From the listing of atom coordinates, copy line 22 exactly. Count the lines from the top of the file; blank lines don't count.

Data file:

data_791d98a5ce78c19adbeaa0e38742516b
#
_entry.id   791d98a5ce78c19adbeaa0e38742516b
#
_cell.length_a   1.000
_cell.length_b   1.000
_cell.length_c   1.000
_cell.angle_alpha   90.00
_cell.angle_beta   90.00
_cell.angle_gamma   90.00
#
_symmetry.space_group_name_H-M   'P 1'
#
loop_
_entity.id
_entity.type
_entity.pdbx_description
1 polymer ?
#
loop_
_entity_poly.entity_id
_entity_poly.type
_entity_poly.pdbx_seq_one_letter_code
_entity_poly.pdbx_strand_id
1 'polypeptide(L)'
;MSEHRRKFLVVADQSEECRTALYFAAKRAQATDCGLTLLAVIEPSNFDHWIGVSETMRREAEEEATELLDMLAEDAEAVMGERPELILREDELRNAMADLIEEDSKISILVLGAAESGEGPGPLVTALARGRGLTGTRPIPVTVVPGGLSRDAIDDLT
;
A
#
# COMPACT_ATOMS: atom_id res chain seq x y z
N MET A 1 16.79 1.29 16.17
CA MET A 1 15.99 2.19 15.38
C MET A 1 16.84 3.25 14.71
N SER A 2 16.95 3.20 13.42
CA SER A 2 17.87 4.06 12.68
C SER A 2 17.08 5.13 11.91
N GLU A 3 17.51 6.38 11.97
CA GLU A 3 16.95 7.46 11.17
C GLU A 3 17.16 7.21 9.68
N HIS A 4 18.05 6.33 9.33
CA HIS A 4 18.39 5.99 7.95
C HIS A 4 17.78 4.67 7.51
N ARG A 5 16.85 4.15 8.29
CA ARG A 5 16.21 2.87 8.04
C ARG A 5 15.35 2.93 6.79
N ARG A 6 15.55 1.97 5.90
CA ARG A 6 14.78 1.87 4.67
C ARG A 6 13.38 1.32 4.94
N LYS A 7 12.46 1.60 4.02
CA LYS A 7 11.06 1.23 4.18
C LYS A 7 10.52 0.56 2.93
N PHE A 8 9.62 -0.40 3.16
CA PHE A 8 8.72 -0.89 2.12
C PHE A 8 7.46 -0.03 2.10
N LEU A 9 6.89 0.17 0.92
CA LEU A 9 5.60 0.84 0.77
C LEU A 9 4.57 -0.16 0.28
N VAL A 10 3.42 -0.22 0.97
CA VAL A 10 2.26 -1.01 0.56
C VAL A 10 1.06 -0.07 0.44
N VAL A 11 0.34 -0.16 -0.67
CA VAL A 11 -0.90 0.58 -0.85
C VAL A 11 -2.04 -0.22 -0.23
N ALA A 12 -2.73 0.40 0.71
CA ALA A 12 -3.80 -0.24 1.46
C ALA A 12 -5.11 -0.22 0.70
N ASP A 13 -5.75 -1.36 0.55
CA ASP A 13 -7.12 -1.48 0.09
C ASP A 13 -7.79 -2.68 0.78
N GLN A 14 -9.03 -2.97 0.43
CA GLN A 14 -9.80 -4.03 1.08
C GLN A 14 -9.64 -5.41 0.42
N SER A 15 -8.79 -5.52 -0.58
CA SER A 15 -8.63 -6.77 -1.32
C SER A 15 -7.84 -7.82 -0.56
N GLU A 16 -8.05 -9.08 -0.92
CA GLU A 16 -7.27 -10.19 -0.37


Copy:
_entity_poly.type